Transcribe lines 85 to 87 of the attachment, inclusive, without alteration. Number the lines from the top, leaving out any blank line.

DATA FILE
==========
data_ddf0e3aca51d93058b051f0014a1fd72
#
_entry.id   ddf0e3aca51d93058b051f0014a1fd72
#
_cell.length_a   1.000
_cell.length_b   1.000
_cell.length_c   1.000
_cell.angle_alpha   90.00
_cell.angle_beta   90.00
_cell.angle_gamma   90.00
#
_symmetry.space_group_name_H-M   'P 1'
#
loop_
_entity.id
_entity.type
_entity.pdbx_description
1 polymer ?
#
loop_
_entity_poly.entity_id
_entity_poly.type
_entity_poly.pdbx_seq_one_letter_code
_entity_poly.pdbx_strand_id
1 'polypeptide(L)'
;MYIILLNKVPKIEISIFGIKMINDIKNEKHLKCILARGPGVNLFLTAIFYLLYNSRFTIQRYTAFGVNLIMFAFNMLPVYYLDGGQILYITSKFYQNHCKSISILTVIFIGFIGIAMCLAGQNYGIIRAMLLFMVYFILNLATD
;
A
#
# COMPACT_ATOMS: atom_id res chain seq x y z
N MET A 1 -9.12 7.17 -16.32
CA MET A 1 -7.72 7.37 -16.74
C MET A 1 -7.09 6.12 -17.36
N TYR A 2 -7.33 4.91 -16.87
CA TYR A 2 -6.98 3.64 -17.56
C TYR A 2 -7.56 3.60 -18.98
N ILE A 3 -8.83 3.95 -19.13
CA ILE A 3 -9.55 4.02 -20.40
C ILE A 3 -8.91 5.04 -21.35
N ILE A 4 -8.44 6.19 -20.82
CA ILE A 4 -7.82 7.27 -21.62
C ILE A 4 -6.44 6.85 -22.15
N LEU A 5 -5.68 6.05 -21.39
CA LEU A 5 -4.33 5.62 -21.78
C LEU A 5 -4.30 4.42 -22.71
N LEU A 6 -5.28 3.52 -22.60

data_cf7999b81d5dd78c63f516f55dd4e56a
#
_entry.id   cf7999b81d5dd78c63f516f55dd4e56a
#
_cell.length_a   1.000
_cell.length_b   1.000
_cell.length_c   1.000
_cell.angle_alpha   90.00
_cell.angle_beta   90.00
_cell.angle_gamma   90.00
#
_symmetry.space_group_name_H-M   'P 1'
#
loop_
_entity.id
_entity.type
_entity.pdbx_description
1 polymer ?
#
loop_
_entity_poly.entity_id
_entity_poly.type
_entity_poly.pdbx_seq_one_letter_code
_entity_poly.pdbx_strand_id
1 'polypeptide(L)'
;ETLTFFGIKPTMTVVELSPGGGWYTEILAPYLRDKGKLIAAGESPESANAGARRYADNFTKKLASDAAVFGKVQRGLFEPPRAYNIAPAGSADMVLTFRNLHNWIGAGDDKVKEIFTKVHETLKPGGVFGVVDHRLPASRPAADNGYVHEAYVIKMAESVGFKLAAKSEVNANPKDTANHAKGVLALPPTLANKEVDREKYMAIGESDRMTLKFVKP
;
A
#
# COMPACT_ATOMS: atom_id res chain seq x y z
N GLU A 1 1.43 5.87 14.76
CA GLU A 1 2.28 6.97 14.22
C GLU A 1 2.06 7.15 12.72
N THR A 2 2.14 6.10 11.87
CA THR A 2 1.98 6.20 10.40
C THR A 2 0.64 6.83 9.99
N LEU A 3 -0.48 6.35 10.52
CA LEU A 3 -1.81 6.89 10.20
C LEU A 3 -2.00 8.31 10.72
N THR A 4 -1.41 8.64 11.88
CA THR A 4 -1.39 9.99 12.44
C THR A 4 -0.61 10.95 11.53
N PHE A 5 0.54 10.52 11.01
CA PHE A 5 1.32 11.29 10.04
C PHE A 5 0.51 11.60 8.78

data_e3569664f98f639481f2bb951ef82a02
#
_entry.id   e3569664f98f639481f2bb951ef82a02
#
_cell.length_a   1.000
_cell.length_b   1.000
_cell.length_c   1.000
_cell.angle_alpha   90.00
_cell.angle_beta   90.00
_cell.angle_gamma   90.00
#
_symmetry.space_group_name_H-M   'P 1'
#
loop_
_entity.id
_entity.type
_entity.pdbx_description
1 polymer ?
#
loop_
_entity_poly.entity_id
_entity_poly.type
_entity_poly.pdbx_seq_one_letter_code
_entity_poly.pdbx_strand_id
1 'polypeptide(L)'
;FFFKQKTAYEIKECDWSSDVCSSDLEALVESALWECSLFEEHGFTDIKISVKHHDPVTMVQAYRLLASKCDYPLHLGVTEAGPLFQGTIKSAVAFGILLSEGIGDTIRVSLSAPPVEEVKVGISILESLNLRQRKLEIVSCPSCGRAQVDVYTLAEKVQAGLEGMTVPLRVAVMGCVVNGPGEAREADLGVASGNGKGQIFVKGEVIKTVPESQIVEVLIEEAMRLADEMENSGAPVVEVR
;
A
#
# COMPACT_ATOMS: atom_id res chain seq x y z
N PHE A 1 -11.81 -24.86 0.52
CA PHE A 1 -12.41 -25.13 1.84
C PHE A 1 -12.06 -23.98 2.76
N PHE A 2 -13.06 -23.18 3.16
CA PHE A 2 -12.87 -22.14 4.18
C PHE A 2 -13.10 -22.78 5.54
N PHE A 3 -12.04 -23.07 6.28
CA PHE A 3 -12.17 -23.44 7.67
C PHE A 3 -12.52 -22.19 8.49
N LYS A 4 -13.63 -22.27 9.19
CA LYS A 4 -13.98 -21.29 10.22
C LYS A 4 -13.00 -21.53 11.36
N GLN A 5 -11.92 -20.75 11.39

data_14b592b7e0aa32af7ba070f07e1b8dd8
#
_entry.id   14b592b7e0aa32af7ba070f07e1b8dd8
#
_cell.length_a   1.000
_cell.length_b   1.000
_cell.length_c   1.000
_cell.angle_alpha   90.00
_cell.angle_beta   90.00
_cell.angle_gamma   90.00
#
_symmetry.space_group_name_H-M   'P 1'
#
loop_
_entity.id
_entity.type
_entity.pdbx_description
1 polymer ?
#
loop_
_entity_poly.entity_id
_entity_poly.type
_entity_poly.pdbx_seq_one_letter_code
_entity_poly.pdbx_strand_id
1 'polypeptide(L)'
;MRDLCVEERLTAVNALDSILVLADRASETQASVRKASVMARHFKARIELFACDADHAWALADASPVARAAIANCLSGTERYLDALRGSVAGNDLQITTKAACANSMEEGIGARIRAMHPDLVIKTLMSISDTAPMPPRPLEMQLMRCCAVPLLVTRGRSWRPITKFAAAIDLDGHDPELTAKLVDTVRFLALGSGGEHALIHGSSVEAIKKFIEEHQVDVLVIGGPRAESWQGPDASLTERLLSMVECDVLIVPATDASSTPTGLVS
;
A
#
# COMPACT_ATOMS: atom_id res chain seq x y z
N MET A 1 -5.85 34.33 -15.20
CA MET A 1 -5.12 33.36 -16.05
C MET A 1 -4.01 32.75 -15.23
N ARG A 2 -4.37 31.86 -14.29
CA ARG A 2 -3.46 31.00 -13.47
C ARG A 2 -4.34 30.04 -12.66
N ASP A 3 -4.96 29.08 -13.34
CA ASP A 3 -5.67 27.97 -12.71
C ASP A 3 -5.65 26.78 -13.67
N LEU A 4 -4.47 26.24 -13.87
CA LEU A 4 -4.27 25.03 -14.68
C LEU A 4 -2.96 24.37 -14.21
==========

C LEU A 3 -2.00 8.31 10.72
N THR A 4 -1.41 8.64 11.88
CA THR A 4 -1.39 9.99 12.44